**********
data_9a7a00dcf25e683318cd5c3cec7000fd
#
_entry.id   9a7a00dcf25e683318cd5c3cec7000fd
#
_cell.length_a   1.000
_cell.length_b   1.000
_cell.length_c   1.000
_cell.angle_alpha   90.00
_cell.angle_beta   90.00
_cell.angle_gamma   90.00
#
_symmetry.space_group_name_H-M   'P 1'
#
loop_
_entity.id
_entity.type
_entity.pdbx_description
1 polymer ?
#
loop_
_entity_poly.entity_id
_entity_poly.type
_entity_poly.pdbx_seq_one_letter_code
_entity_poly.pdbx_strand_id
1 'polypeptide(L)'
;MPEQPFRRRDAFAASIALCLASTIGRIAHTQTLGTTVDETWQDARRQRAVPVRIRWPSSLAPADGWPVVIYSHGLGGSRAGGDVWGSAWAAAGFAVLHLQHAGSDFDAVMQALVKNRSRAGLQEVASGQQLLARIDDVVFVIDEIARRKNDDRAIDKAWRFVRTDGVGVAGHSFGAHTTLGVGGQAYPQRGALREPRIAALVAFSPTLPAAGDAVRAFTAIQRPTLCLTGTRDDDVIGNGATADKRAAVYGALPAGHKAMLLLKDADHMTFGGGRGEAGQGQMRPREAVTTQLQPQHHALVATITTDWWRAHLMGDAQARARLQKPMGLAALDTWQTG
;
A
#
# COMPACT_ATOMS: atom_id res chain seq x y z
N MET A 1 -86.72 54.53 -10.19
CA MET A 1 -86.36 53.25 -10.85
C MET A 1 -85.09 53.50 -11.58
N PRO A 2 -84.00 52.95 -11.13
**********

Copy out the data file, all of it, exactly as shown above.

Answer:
data_9a7a00dcf25e683318cd5c3cec7000fd
#
_entry.id   9a7a00dcf25e683318cd5c3cec7000fd
#
_cell.length_a   1.000
_cell.length_b   1.000
_cell.length_c   1.000
_cell.angle_alpha   90.00
_cell.angle_beta   90.00
_cell.angle_gamma   90.00
#
_symmetry.space_group_name_H-M   'P 1'
#
loop_
_entity.id
_entity.type
_entity.pdbx_description
1 polymer ?
#
loop_
_entity_poly.entity_id
_entity_poly.type
_entity_poly.pdbx_seq_one_letter_code
_entity_poly.pdbx_strand_id
1 'polypeptide(L)'
;MPEQPFRRRDAFAASIALCLASTIGRIAHTQTLGTTVDETWQDARRQRAVPVRIRWPSSLAPADGWPVVIYSHGLGGSRAGGDVWGSAWAAAGFAVLHLQHAGSDFDAVMQALVKNRSRAGLQEVASGQQLLARIDDVVFVIDEIARRKNDDRAIDKAWRFVRTDGVGVAGHSFGAHTTLGVGGQAYPQRGALREPRIAALVAFSPTLPAAGDAVRAFTAIQRPTLCLTGTRDDDVIGNGATADKRAAVYGALPAGHKAMLLLKDADHMTFGGGRGEAGQGQMRPREAVTTQLQPQHHALVATITTDWWRAHLMGDAQARARLQKPMGLAALDTWQTG
;
A
#
# COMPACT_ATOMS: atom_id res chain seq x y z
N MET A 1 -86.72 54.53 -10.19
CA MET A 1 -86.36 53.25 -10.85
C MET A 1 -85.09 53.50 -11.58
N PRO A 2 -84.00 52.95 -11.13